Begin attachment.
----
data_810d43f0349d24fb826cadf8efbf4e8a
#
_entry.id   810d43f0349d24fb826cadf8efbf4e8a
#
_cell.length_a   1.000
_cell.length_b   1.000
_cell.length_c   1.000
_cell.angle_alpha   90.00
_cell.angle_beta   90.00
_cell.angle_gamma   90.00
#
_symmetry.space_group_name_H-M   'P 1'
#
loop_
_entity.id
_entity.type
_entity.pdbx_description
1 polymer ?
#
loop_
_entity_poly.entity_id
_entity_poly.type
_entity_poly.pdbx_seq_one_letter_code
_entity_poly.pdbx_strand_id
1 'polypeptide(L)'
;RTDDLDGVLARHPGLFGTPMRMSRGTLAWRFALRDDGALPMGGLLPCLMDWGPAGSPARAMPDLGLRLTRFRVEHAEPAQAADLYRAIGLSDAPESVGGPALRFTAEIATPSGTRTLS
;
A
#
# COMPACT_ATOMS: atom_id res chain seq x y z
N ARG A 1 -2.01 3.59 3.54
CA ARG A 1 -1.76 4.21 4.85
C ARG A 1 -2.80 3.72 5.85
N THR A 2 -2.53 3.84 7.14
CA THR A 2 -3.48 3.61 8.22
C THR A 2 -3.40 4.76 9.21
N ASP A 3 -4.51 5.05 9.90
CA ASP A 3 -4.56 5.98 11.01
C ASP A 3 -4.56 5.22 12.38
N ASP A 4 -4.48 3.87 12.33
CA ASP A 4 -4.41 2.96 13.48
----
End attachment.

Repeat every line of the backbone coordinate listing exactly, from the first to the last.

data_810d43f0349d24fb826cadf8efbf4e8a
#
_entry.id   810d43f0349d24fb826cadf8efbf4e8a
#
_cell.length_a   1.000
_cell.length_b   1.000
_cell.length_c   1.000
_cell.angle_alpha   90.00
_cell.angle_beta   90.00
_cell.angle_gamma   90.00
#
_symmetry.space_group_name_H-M   'P 1'
#
loop_
_entity.id
_entity.type
_entity.pdbx_description
1 polymer ?
#
loop_
_entity_poly.entity_id
_entity_poly.type
_entity_poly.pdbx_seq_one_letter_code
_entity_poly.pdbx_strand_id
1 'polypeptide(L)'
;RTDDLDGVLARHPGLFGTPMRMSRGTLAWRFALRDDGALPMGGLLPCLMDWGPAGSPARAMPDLGLRLTRFRVEHAEPAQAADLYRAIGLSDAPESVGGPALRFTAEIATPSGTRTLS
;
A
#
# COMPACT_ATOMS: atom_id res chain seq x y z
N ARG A 1 -2.01 3.59 3.54
CA ARG A 1 -1.76 4.21 4.85
C ARG A 1 -2.80 3.72 5.85
N THR A 2 -2.53 3.84 7.14
CA THR A 2 -3.48 3.61 8.22
C THR A 2 -3.40 4.76 9.21
N ASP A 3 -4.51 5.05 9.90
CA ASP A 3 -4.56 5.98 11.01
C ASP A 3 -4.56 5.22 12.38
N ASP A 4 -4.48 3.87 12.33
CA ASP A 4 -4.41 2.96 13.48